Top-down politics is finished, says McDonnell
The old, top-down style of political party was a thing of the past, shadow chancellor John McDonnell told the Croydon Assembly at the weekend while explaining how Jeremy Corbyn had won the Labour leadership election.
Report by Paul Feldman
A wide range of community, trade union and campaign and political groups took part in the third Croydon Assembly which broke into groups to discuss a draft manifesto to campaign with locally and to form part of the national debate on policy.
McDonnell said many of the policies in the manifesto had been voiced by the thousands who came to Corbyn’s campaign meetings and reported that the new generation felt “betrayed” by previous generations, especially when it came to the cost of education.
“The solution is straightforward,” he told the Assembly. “Abolish tuition fees, bring back the maintenance grant.”
While he acknowledged there was a “bit of a disconnect” between Labour’s rank and file and the parliamentary party, he insisted that experiences made during the campaign and since in the shadow cabinet, proved that politics had changed.
People would no longer put up with old-style, top-down parties. “The old system doesn’t work any more. People are not willing to tolerate the Big Leader, appointing everyone, handing down every policy on a plate. We are moving towards a much more democratic party. We’re becoming a movement again as it was when the Labour Party was founded.”
He said that the party had to be driven by its membership. “Of course, the leadership has a role but at same time it has got to have a respect for our rank and file.” He said there were enough “existential threats” to unite the movement against the Tories.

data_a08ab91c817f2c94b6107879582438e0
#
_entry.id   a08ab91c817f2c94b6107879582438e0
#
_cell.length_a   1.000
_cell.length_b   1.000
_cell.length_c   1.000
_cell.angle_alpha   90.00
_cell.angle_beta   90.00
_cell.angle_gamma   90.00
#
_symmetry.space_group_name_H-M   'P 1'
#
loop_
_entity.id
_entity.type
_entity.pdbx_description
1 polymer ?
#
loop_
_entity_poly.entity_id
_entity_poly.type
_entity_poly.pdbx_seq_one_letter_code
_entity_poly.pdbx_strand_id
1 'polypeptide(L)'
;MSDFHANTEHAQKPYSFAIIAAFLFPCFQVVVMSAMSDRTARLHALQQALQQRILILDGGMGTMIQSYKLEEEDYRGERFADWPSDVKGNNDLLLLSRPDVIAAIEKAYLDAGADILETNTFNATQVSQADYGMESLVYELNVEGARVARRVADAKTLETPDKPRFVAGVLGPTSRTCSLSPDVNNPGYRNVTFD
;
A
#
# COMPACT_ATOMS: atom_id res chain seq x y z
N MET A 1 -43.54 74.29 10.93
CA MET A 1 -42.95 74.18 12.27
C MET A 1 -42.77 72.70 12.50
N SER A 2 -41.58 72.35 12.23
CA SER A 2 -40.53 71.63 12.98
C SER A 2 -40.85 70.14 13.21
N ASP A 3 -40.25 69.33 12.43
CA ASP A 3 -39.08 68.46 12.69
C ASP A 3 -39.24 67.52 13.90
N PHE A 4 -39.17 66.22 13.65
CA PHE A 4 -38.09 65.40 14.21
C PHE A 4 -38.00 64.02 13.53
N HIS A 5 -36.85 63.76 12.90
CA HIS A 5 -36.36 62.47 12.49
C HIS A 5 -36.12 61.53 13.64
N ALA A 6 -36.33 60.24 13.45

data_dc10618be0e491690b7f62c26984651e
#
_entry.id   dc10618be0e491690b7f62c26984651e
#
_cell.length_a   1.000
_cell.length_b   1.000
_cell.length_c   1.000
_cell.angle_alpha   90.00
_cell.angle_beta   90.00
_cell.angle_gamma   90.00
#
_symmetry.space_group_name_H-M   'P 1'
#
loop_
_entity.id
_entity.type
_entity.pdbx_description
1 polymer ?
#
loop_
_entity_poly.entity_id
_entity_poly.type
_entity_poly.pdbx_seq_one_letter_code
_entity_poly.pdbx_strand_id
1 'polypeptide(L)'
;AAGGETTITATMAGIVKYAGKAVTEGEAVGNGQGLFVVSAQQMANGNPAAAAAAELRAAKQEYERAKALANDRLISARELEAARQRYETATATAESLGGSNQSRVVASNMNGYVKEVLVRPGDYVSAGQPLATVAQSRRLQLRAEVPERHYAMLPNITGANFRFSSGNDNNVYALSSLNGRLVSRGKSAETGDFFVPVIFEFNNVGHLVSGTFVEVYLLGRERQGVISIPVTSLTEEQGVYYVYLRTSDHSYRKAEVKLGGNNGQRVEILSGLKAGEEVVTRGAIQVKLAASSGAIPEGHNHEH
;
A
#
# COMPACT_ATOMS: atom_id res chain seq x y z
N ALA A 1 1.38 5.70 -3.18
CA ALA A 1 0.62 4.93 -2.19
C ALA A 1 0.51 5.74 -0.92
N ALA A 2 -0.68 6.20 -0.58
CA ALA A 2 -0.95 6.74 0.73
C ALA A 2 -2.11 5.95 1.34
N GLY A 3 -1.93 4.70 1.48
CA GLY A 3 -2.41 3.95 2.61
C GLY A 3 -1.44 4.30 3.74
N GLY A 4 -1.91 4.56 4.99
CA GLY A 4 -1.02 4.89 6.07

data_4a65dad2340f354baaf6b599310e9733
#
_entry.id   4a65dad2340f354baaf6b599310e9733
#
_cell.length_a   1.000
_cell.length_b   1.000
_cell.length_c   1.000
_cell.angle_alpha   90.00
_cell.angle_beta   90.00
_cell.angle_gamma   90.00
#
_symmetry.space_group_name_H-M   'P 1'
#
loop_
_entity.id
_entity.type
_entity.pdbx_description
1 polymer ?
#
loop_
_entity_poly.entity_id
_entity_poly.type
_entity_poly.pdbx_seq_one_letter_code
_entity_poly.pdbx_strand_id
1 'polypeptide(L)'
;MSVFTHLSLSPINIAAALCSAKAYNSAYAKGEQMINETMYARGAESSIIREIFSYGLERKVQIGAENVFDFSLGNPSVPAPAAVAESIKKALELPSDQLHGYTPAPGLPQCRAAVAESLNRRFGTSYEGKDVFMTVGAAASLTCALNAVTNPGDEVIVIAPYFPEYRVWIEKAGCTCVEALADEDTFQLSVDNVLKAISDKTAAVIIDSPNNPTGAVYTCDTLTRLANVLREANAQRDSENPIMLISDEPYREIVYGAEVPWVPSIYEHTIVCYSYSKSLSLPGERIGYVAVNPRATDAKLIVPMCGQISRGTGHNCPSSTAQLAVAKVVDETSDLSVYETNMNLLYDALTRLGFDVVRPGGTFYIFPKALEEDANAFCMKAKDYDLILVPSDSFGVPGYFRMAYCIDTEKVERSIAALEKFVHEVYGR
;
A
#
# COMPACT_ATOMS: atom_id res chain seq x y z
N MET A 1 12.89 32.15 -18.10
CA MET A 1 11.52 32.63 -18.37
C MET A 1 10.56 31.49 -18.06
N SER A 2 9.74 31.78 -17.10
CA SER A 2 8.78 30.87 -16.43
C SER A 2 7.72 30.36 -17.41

Christine Blower, general secretary of the National Union of Teachers, condemned the Tories’ new anti-union bill. “Why have they introduced it now? Because crushing the trade unions is clearly unfinished business for the Tories and because it’s the trade union movement and their allies in social movements who stand between working people, public services and utter destruction.”
Blower said the legislation was “born of malice”, with the threat to political funding of the Labour Party and the undermining of trade unions by blocking the practice of deducting subs from pay.
She warned: “If it’s nearly impossible to organise industrial action in any meaningful way, then we will go from collective bargaining to collective begging.”
Blower attacked the way schools had become “exam factories” while new legislation which would prevent parents and communities from opposing the creation of Academies in their area was a denial of their democratic rights.
“The government’s agenda is about making education something that can be ‘delivered’ on the cheap.”
Ted Knight, Croydon Assembly chair, said we had seen the impact of “change politics”. The enthusiasm for Jeremy Corbyn’s campaign, with 600 people flooding into Ruskin House was just one example.
People wanted more than just a call for an end to austerity, he told the Assembly. They wanted “a new society, to break the grip of the global corporations”.
The Assembly’s draft manifesto was not aimed at “patching up a broken system” but at replacing the system and building the confidence of working people that change can happen.
Ellen Clifford from Disabled People Against Cuts condemned the attacks on welfare aimed at the disabled, while Ellen Lebethe from the National Pensioners Convention outlined the demands of older people. Candy Udwin, who was sacked as PCS shop steward in the fight against privatisation at the National Gallery, explained how the public had rallied round their struggle. She was later reinstated.
Andrew Fisher exposed the “Tory lies” over austerity with a contribution based on his book, The Failed Experiment. The Tories, he insisted, had made political choices when it came to the cuts and they had decided to slash spending on welfare and services.
9 November 2015